Peninsula Poetry: A Conversation With Carrie Sherrill

Carrie Sherrill has lived in Door County for 24 years. She is a retired RN and caterer by trade, but has always written and dabbled in poetry. She has a degree with an emphasis on Creative Writing from the University of Wisconsin-Green Bay. The past two years, Carrie and her husband Peter, also a poet, have facilitated the Art/Speaks writing events at various galleries throughout the county – events that are a part of the many writing opportunities provided by Write On, Door County. Carrie’s poems have been published most recently in the Wisconsin Fellowship of Poets calendar, Moss Piglet, and Bramble.  She facilitates and participates in readings around Door County, and said her poetry group has provided much needed ongoing support and encouragement of her work.

What is your writing routine? I do not have a set time of day for writing, but I do try to free-write at least a couple of pages every day.  Then I let the pages percolate for a while, and when I go back, I can find the words, phrases and images that I can incorporate into a finished piece. Usually, the poem will require some research or further writing and review by my poetry group before I consider it finished.

What do most poorly written poems have in common? Well, that’s a loaded question! For me, a poem must connect in some way with the reader. It could be a shared experience, place or feeling. Poems that are too abstract are not for me, and I don’t like poems that try to fit themselves into forms in which they are obviously uncomfortable. If, after reading the poem a few times I am still asking myself, “So what?” I do not have much use for it.

What do most well written poems have in common? Well-written poems are understandable, use interesting words and phrases, and grab the reader’s attention. Generally, these poems have layers of meanings and appeal to different readers in different ways. I do appreciate the use of forms in poems if the poems fit naturally into the required structure.  These are the poems that I love to read on paper, aloud, and share with friends. They call me back.

Is it important to understand the meaning of the poem or for the reader to be able to “solve” it? The reader must be attracted to the poem in some way. Either they can identify with it, or sometimes it can even make them uncomfortable. The meaning found by the reader may be different than the meaning intended by the writer, but that is OK.  There are not concrete “answers” to a poem, like there are to crossword puzzles. And meaning may change over time and in different circumstances.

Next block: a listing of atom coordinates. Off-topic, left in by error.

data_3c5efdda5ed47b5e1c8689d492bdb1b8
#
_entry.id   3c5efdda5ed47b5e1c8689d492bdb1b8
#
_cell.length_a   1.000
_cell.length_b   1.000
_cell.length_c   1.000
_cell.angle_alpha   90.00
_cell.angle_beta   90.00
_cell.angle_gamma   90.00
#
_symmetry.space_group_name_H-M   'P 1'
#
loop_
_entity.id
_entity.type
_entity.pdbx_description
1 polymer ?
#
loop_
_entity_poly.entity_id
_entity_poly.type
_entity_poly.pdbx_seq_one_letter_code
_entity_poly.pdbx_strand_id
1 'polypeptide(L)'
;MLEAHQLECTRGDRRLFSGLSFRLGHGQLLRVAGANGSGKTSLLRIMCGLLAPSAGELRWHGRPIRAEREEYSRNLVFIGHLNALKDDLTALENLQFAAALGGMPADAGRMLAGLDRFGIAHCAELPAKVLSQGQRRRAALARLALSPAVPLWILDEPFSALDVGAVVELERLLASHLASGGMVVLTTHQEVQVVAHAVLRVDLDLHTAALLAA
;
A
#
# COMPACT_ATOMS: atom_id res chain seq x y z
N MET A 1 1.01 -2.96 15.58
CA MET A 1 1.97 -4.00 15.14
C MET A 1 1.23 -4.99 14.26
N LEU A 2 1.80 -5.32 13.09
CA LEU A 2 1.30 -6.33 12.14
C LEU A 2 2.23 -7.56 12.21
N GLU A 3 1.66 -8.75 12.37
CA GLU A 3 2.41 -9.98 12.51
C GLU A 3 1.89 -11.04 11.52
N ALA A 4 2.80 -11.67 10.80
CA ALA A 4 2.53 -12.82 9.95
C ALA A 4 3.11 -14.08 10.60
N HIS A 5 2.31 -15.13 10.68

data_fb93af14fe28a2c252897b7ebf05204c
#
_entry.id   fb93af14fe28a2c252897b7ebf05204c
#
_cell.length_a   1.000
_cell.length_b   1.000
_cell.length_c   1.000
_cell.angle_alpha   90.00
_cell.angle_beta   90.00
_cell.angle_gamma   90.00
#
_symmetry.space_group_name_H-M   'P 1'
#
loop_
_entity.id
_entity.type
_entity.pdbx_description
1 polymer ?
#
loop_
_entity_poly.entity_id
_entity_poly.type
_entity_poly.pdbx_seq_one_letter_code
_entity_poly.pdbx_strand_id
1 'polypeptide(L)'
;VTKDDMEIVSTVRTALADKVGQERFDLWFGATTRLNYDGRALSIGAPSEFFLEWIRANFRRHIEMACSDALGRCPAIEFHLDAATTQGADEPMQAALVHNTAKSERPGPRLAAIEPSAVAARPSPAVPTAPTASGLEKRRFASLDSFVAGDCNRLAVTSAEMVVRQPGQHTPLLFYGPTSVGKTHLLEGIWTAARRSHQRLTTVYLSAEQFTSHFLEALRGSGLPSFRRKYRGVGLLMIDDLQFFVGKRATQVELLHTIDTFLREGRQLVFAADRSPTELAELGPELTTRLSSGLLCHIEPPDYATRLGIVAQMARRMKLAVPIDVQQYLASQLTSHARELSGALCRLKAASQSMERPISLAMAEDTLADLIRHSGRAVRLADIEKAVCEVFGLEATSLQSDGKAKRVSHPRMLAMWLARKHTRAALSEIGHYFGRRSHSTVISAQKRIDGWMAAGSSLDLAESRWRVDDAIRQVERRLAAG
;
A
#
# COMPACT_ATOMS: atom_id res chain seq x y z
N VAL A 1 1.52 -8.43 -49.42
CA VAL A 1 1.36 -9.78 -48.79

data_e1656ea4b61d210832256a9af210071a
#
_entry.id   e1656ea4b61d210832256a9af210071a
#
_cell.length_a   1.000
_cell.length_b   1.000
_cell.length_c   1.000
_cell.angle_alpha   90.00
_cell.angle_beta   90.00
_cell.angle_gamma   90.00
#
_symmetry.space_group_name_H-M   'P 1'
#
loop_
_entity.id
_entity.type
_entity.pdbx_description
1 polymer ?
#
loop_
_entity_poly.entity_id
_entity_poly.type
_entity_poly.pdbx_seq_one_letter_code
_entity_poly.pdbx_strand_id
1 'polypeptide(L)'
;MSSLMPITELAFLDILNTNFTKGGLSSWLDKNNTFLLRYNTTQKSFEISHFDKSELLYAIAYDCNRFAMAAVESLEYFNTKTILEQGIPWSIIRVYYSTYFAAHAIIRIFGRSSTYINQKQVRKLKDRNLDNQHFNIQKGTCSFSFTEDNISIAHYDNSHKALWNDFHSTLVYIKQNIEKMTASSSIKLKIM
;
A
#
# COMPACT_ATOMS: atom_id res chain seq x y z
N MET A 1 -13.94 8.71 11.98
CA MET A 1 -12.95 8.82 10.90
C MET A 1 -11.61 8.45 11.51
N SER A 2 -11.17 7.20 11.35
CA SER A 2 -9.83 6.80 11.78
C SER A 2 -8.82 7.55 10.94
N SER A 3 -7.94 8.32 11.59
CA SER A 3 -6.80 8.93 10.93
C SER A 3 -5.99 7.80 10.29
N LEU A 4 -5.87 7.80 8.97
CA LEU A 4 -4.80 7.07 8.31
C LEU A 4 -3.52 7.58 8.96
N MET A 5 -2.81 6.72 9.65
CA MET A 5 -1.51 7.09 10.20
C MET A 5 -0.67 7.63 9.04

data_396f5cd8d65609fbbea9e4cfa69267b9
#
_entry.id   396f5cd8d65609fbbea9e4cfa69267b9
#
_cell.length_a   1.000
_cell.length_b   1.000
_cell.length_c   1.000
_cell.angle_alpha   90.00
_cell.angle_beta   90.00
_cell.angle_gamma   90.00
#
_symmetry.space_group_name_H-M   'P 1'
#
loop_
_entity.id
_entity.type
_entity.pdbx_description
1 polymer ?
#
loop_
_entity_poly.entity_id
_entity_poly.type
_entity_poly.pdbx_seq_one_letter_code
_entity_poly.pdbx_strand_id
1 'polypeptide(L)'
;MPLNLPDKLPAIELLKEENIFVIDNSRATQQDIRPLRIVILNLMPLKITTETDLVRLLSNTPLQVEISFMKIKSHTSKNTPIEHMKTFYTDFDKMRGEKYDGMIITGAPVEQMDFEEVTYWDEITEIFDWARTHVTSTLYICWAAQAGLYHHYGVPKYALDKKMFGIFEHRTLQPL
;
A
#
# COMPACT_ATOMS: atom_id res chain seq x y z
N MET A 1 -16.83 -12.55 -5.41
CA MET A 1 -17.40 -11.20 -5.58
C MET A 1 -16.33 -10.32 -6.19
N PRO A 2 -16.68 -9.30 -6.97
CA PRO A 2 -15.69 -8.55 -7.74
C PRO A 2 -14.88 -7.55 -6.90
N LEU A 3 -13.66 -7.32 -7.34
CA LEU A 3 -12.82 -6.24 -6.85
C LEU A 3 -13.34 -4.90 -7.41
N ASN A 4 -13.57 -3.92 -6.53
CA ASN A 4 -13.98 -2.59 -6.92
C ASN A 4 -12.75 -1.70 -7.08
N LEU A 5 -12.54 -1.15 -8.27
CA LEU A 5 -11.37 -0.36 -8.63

What book are you reading right now? I am working on writing exercises from Steve Kowit’s book, In the Palm of Your Hand: The Poet’s Portable Workshop.  I am reading Ann Heyse’s historical fiction book, The Light is Ours, for the second time (I enjoyed it so much the first time and I am now reading it aloud to my husband who is visually impaired). I have also been studying the short poems by Ted Kooser.

Peninsula Poetry is a column curated by the Door County Poets Collective, a 12-member working group that was formed to publish Soundings: Door County in Poetry in 2015 and continues to meet.

If You Believe It, It Will Come

“Out on the edge of darkness, there rides a peace train.” Cat Stevens

I’ve been waiting fifty years

waiting at life’s station

waiting for the whistle, loud and clear

waiting for the train to appear.

I can almost see it in the distance

with its painted peace signs

hippies hanging out the windows

“Love One Another” banners flying.

I want to believe

something good has begun

I can see it in the children

in the helpers, in the teachers

in the dreamers who

Dream about the world as one

Jump on Everyone, jump on

Let’s ride this peace train

Let it take us all

Home again.

–Carrie Sherrill

My Back Against the Wall

I can still feel the cool wall against

my back, my head, as I crouched 

in the hospital stairwell

tears, hot on my cheeks

finally let loose

in this moment alone

After the parents held

their deformed stillborn

After the doctor expressed

his curt condolences

After I carried the blanketed infant 

to the morgue

My back, against this wall

an unexpected solace

in this cold, hard profession.

–Carrie Sherrill